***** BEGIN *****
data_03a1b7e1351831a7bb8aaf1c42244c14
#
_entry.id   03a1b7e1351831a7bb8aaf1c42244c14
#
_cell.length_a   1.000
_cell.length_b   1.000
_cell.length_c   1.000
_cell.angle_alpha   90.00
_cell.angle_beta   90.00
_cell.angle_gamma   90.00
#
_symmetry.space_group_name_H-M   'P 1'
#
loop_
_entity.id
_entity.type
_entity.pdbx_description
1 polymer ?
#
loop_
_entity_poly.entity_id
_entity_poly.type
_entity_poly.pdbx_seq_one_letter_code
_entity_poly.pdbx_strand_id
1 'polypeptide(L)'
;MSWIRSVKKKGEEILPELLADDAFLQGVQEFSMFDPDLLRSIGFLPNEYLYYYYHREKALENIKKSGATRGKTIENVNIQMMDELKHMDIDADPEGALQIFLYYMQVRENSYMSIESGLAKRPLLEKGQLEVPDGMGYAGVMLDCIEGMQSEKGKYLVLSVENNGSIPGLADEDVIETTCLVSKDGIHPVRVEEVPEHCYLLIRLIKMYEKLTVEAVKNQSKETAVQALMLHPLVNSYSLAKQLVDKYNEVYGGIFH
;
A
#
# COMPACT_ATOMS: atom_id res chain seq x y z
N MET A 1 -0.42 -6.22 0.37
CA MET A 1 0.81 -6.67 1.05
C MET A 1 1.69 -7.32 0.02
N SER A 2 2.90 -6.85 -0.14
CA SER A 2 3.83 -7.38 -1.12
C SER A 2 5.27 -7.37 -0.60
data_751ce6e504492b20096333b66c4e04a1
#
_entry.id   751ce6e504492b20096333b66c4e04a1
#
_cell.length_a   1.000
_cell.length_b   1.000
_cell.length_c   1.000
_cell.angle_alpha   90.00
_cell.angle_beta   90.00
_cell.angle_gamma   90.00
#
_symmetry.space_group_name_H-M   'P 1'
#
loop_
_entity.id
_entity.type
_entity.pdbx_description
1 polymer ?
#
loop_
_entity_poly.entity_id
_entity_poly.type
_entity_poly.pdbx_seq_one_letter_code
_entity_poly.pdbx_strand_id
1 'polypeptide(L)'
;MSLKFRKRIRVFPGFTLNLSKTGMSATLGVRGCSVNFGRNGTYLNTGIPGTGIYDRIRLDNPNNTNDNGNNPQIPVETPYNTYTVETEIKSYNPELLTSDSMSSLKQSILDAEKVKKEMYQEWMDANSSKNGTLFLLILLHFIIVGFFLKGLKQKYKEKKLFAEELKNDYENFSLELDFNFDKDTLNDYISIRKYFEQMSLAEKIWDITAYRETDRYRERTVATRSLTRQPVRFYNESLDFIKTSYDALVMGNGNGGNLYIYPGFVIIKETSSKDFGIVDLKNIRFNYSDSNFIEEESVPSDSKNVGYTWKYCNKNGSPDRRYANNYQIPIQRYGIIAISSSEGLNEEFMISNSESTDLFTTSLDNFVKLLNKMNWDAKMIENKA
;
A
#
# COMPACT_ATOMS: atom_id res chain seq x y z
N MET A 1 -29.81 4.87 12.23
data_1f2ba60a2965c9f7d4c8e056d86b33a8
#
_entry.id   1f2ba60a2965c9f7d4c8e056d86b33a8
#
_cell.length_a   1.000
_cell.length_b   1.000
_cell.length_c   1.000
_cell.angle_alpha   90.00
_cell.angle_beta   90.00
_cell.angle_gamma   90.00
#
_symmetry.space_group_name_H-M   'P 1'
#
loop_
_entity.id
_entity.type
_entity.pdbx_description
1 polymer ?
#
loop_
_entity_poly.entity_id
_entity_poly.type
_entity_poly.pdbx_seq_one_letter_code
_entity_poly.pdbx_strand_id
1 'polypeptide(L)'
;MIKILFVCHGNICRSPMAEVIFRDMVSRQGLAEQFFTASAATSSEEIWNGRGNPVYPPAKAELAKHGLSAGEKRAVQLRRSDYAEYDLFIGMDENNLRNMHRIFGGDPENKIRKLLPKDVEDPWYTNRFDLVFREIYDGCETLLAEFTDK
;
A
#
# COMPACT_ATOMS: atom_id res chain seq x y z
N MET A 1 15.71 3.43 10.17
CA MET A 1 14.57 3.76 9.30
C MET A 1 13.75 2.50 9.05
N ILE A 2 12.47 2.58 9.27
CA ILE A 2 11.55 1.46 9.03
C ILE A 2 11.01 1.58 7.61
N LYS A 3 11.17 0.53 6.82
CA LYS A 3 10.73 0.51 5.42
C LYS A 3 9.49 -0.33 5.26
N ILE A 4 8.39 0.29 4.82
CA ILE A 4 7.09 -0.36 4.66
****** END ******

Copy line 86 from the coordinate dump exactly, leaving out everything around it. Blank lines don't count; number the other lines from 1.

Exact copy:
#